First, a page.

Our guest for April 7th CC and TG was to be Brenna Doheny from HPHC (Health Professionals for a Healthy Climate) to talk about the public health aspects of climate change. Thanks Brenna for planning to come, we hope we can eventually get you scheduled again. Thanks also to VCC for offering to host us for both months.

    In the news recently note that the feds are rolling back Obama’s mileage standards for cars and pickups, and that the EPA is relaxing enforcement of rules on pollution. Presumably to help industry – but hurting climate. With so much shut down, emissions will be down this year. But efforts to address climate change are also on hold as we deal with the current emergency.

    As you spend time at home here are some interesting links.

    A new modelling and teaching tool has been released by Climate Interactive and MIT called En-ROADS. It is free, has training tutorials and is amazingly sophisticated. It is user friendly and has easy to run scenarios you might find interesting. This blurb comes from their website: “En-ROADS is a transparent, freely-available policy simulation model that provides policymakers, educators, businesses, the media, and the public with the ability to explore, for themselves, the likely consequences of energy, economic growth, land use, and other policies and uncertainties, with the goal of improving their understanding.”

    Ranae refers us to a proposal to help us escape the “triple threat” of virus, climate change and inequality. This is posted on which was established by Evan Williams (who co-founded twitter) as a site for articles longer than 280 characters. Maybe you want to sign it!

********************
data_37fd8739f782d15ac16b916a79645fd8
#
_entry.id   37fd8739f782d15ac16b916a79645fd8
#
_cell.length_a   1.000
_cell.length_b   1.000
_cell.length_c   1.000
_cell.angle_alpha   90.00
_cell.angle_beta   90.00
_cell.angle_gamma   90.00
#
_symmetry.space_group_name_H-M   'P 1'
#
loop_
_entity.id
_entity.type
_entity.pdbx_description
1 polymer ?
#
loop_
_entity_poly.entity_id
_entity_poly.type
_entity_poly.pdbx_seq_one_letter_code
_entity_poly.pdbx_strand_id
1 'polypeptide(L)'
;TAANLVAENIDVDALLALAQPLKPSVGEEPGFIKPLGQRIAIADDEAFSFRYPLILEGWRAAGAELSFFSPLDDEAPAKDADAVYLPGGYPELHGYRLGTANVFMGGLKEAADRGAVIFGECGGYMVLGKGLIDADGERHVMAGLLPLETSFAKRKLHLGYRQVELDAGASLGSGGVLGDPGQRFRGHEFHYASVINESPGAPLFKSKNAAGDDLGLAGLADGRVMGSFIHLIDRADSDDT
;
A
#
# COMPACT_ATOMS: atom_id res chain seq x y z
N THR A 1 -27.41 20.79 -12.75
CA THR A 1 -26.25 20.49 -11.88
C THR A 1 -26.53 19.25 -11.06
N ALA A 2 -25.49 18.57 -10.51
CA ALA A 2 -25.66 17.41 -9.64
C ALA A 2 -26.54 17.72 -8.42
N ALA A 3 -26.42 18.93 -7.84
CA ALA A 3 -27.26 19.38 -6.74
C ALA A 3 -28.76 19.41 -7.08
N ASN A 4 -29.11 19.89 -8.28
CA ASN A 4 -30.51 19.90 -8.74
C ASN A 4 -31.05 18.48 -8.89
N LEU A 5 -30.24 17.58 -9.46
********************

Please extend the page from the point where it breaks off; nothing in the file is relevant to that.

This article in the LA Times asks what a coronavirus-like response to the climate crisis would look like:

    Richard found this piece of good news about bacteria that consume methane released from permafrost:

    Does the group want to try to meet by skype or zoom? Email me if you are interested.

    Be well. Wash your hands.


    Climate meeting Mar 3rd 10am VCC Fireside Room

    Hi folks

    Our next Climate Change meeting will be March 3rd at 10am at the Fireside Room at VCC. To find the Fireside Room, go to the cafeteria and walk through the back of the cafeteria to the stairs or elevator. Walk or ride to the top which is the 3rd floor. The Fireside Room is along the corridor. It has spectacular views, a fireplace, AV setups, tables we can arrange, all the amenities.  We are inviting VCC students to join us. There will be some of the best cookies you have ever tasted! FYI Tuesday Group that day will be Kris Hallberg “The Economic Impact of Twin Metals: The Harvard Study”.

    We are meeting at VCC because March 3rd is voting day “Super Tuesday” It is Minnesota’s first presidential primary. The Senior Center will be busy as it is a polling place.  Meg Heiman and Bill Tefft are our hosts, thank you. Meg is teaching Comp 2, her students have chosen Climate Change as the topic for their writing this semester. We will resume our regular climate meetings at the Senior Center in April.